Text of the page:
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Schools slam KHDA report

‘No improvement’ status irks schools; principals say they spent fortunes and did their best to improve education despite fee caps by KHDA

Image Credit: GN Archives
Future tensed: Students from an Indian school make their way to the school busPicture for illustrative purposes only

DUBAI The Indian schools that have been rated poorly in the latest school inspections have slammed the Dubai education regulator, Knowledge and Human Development Authority (KHDA), saying the government body is “far removed” from the ground realities faced by schools.

According to the 2012-13 inspection results released this week, Indian schools have not shown any considerable improvement in their overall performance. But school leaders said the government body is “unfair and unreasonable” in making such harsh judgements. “What magic do they expect me to weave with the Dh10 to Dh15 monthly tuition fee hikes they approved for my school last year?” asked an irked school principal. His school maintained the ‘Acceptable’ rating and was permitted a three per cent fee hike last year. As the annual tuition fee charged by the school is between Dh3,000 and 4,500, the monthly fee hike per child amounted to a paltry sum.

A total of 23 Indian and three Pakistani schools were inspected by the KHDA this year. Only two Indian schools, Modern High School and Indian High School, topped the chart as ‘Outstanding’ schools for the second consecutive year. Two schools that were previously judged ‘Unsatisfactory’ improved their ranking to ‘Acceptable.’ All other schools maintained their rankings without either moving up or sliding down the rating card.

“This means, despite undoubted efforts by school leaders to bring about improvements, there has been little overall success,” the Dubai Schools Inspections Bureau (DSIB), the Inspection arms of KHDA, said.

But Indian schools complained that KHDA has turned a blind eye to the progress they have painstakingly made despite the financial constraints imposed on them by the education regulator in terms of the tuition fee restrictions.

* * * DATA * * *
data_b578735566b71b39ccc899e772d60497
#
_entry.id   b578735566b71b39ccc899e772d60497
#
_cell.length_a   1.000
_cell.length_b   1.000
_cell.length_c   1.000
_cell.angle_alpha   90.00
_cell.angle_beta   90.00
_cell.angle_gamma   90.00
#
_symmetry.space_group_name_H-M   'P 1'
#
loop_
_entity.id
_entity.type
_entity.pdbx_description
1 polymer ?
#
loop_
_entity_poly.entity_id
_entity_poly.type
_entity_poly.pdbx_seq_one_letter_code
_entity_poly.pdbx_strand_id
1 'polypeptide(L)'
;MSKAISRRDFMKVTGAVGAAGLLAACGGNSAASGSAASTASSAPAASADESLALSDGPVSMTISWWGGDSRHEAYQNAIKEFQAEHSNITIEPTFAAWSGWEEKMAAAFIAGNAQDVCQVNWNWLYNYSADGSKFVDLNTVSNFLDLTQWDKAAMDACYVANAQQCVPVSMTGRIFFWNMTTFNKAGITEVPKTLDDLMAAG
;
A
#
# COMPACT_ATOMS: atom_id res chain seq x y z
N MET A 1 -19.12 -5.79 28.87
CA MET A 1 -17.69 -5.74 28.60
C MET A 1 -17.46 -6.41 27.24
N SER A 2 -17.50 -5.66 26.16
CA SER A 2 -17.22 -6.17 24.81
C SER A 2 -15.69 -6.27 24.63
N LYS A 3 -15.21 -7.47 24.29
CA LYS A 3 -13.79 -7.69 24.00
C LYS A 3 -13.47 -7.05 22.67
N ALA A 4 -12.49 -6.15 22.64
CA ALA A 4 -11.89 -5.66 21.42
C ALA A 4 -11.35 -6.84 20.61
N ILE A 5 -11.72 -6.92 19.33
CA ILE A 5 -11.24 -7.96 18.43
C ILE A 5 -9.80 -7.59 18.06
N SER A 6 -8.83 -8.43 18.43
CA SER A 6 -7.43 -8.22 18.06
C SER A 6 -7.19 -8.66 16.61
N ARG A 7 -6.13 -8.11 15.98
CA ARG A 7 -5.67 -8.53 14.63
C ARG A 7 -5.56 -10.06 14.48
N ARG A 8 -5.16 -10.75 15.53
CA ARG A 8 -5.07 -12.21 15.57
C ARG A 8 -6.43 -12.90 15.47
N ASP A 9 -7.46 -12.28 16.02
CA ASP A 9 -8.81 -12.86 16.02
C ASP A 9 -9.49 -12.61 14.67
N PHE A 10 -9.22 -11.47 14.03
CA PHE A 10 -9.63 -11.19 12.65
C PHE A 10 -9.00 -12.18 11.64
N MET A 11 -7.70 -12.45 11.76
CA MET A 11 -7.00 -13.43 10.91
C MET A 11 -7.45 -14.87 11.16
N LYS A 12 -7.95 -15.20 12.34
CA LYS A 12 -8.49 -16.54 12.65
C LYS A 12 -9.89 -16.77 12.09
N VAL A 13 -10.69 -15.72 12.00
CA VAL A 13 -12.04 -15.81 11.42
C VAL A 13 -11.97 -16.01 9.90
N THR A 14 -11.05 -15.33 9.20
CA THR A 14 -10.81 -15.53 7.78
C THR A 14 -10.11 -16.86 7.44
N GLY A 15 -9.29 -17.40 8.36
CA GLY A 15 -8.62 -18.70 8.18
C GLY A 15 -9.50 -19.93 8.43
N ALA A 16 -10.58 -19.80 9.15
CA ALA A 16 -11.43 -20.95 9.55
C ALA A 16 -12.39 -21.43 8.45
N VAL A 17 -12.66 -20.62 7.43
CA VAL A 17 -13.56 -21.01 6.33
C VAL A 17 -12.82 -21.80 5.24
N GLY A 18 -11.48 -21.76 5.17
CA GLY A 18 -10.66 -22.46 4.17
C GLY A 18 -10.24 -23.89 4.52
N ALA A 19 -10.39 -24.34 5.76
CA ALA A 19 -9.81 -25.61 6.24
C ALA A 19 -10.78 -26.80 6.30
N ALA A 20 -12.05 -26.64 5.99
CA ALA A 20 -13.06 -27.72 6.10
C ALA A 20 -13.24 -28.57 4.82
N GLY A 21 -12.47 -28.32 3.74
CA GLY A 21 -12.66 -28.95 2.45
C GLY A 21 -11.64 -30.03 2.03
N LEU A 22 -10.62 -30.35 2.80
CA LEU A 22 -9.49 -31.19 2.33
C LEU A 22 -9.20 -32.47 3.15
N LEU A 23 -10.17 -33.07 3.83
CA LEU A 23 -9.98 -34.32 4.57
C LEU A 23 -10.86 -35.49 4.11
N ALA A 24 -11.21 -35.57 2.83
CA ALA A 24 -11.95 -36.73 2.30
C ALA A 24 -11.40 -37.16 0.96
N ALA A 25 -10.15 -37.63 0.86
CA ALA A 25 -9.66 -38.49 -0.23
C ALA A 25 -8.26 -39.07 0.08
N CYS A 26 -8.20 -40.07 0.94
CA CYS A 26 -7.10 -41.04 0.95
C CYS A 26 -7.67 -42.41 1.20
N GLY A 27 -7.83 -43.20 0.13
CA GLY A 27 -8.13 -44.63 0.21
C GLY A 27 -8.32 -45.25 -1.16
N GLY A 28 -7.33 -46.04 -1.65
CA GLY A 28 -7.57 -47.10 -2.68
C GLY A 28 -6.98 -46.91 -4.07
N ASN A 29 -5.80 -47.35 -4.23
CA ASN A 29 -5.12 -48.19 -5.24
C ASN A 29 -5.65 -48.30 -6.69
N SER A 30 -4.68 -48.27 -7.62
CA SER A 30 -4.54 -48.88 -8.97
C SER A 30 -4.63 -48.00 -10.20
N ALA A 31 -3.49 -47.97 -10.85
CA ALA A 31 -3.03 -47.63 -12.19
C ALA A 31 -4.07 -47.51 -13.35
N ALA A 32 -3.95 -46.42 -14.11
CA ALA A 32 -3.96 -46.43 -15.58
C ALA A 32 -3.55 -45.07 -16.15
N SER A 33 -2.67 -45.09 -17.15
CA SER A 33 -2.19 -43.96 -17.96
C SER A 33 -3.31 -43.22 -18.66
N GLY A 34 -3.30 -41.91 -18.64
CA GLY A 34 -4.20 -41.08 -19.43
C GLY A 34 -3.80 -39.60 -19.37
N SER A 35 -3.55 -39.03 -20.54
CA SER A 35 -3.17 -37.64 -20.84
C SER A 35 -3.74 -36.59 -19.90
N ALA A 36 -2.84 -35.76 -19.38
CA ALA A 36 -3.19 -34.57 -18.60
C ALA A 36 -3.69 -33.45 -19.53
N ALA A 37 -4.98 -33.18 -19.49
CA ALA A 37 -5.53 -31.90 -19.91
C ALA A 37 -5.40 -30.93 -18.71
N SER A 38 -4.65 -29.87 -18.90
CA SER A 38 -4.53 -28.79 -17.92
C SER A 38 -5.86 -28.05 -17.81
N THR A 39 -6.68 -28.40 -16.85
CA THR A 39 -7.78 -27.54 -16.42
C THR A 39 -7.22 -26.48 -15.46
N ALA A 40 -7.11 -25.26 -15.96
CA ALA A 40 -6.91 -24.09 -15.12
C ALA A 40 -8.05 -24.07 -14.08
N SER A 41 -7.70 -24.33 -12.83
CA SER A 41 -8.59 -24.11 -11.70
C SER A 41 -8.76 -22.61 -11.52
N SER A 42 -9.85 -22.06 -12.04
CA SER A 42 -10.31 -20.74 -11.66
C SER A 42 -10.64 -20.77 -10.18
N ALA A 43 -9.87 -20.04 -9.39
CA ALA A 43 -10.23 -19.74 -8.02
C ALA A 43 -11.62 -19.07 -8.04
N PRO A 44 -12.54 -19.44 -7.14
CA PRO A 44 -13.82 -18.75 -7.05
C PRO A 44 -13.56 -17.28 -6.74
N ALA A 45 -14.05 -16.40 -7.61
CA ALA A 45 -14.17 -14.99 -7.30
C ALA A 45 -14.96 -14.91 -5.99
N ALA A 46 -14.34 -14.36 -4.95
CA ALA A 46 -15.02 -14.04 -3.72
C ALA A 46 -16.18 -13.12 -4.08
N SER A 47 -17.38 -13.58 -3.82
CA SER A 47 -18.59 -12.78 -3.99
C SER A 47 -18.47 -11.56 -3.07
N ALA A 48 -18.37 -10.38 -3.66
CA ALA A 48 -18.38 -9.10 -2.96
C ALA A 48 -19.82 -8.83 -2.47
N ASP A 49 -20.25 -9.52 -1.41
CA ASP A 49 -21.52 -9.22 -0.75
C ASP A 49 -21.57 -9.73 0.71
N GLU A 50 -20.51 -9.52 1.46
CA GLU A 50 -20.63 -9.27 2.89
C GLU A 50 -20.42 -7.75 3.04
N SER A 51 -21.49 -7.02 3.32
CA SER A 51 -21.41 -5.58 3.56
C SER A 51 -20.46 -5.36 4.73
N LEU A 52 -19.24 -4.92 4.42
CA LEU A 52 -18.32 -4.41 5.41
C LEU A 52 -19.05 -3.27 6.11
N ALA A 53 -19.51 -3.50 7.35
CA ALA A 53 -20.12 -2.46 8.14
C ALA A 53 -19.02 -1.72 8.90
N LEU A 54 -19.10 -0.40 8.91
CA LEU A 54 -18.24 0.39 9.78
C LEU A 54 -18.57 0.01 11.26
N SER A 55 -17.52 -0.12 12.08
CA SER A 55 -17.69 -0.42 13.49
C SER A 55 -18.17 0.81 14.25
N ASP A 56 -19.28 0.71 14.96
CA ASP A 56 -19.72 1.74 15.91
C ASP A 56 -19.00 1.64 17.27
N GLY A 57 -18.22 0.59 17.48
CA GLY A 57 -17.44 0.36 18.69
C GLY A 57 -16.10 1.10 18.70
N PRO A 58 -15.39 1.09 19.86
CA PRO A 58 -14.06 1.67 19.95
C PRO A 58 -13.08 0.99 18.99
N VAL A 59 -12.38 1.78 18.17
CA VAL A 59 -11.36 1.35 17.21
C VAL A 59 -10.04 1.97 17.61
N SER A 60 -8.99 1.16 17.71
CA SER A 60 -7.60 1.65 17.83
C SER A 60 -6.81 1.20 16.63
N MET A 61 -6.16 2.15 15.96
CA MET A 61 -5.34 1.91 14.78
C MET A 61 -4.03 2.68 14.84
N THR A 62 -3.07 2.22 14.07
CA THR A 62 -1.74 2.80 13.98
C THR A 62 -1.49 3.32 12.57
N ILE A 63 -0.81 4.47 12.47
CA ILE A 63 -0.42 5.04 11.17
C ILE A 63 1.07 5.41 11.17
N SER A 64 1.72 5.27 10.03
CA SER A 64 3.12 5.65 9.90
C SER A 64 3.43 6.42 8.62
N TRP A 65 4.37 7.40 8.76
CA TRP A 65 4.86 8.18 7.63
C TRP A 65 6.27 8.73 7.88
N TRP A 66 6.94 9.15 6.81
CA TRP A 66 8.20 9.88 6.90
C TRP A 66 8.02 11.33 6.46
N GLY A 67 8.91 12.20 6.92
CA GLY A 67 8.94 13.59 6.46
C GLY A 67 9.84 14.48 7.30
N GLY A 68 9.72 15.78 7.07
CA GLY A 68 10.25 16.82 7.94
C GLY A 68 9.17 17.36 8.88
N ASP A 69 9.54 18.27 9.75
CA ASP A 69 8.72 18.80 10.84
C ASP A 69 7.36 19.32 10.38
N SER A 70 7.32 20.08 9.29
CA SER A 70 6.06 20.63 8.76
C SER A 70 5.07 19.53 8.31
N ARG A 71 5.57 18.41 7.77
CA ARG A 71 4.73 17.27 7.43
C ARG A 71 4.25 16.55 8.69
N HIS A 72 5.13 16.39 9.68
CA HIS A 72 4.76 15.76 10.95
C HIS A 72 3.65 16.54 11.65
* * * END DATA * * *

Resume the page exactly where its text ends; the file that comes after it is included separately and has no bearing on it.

“We have invested nearly Dh200,000 in order to improve our facilities. We paid a fortune to hire consultants who worked with our teachers. After all this, what we get is the same ‘Acceptable’ rating. This is no less than a farce,” a school Principal told XPRESS on condition of anonymity.

According to another school that was also rated ‘Acceptable’, they have done “every possible thing in the book to please the KHDA inspectors” but in vain. “Our school underwent a complete face-lift. We pumped in thousands to improve the campus, revamped the teaching methodologies, appointed experienced supervisors, sent our teachers for professional training. But the fact remains the KHDA inspectors are hard to please,” the principal said.

But according to KHDA, school inspections that are in their fourth consecutive year tell a different story. Inspection reports that were out this week show there are now more students, almost double, in unsatisfactory Indian schools than in 2009-10.

According to KHDA, the leadership in half of the Indian schools is less than good, and quality of teaching is a far cry from being impressive. And worse, the inspectors noted that the schools evaluated themselves too highly.

Schools agree to disagree. “KHDA keeps changing the goalpost every year. I promise I can make the goal if at all the goalpost remains where it is,” said a Principal. “The key performance indicators change from one thing to the other. Last year it was Arabic education. This year, they focused on special needs education. If you look at the inspections, what are schools getting and at what cost? If you allow me to say, it is nothing less than mockery,” he said.

Schools have always been critical of the inspection framework that links fee hikes to school rankings. Their argument is that poorly performing schools should be allowed higher fee increases and not the other way round as is the policy endorsed by the KHDA. A comment from KHDA was not immediately available.


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Unfortunately, the KHDA is comparing Indian and Pakistani schools with theOFSTED/and/or other international standards and best practices. This isa common error committed by the public authorities in developingcountries such as the UAE. The core assumption underpinning the inspectionregime is that quality is only achieved if the practice mirrors with aninternational benchmark. This belief is flawed because practices aregrounded in values, culture, religion and socio-political context. Aschool might be highly successful in terms of its promise and outcomesfor a local community, but for the inspectors, mostly expatriates, suchpractices might be alien to their culture of belief, hence these aredocumented unsuccessful. I believe that best students in the UAEuniversities come from these schools. There is a need tostop using universal bandwagon for best practices. There are lessons tobe learnt from these schools. I understand that the function of the KHDA is 'to develop arepertoire of best practices of schools in the region'. All we arehearing in the press is that how bad these schools are.


31 January 2013 15:47jump to comments